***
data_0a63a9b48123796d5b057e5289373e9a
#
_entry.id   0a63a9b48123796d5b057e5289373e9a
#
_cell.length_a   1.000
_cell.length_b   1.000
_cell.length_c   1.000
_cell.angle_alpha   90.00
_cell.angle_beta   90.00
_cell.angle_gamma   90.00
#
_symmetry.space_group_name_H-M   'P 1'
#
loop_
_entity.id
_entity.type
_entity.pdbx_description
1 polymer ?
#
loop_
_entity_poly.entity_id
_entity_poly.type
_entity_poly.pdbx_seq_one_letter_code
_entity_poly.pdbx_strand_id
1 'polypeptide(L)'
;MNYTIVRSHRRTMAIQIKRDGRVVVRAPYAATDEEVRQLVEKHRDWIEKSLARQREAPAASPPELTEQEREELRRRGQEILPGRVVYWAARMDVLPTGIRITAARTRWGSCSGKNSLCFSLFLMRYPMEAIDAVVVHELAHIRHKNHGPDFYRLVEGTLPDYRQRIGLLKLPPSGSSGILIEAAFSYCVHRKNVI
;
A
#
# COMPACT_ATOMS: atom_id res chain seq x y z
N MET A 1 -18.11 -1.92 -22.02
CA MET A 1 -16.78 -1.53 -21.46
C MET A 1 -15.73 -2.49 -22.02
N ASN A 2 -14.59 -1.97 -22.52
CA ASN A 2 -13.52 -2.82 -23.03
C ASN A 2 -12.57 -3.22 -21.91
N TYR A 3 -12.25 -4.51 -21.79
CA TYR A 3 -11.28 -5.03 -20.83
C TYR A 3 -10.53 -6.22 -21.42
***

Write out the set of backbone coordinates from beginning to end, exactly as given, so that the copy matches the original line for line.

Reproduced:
data_0a63a9b48123796d5b057e5289373e9a
#
_entry.id   0a63a9b48123796d5b057e5289373e9a
#
_cell.length_a   1.000
_cell.length_b   1.000
_cell.length_c   1.000
_cell.angle_alpha   90.00
_cell.angle_beta   90.00
_cell.angle_gamma   90.00
#
_symmetry.space_group_name_H-M   'P 1'
#
loop_
_entity.id
_entity.type
_entity.pdbx_description
1 polymer ?
#
loop_
_entity_poly.entity_id
_entity_poly.type
_entity_poly.pdbx_seq_one_letter_code
_entity_poly.pdbx_strand_id
1 'polypeptide(L)'
;MNYTIVRSHRRTMAIQIKRDGRVVVRAPYAATDEEVRQLVEKHRDWIEKSLARQREAPAASPPELTEQEREELRRRGQEILPGRVVYWAARMDVLPTGIRITAARTRWGSCSGKNSLCFSLFLMRYPMEAIDAVVVHELAHIRHKNHGPDFYRLVEGTLPDYRQRIGLLKLPPSGSSGILIEAAFSYCVHRKNVI
;
A
#
# COMPACT_ATOMS: atom_id res chain seq x y z
N MET A 1 -18.11 -1.92 -22.02
CA MET A 1 -16.78 -1.53 -21.46
C MET A 1 -15.73 -2.49 -22.02
N ASN A 2 -14.59 -1.97 -22.52
CA ASN A 2 -13.52 -2.82 -23.03
C ASN A 2 -12.57 -3.22 -21.91
N TYR A 3 -12.25 -4.51 -21.79
CA TYR A 3 -11.28 -5.03 -20.83
C TYR A 3 -10.53 -6.22 -21.42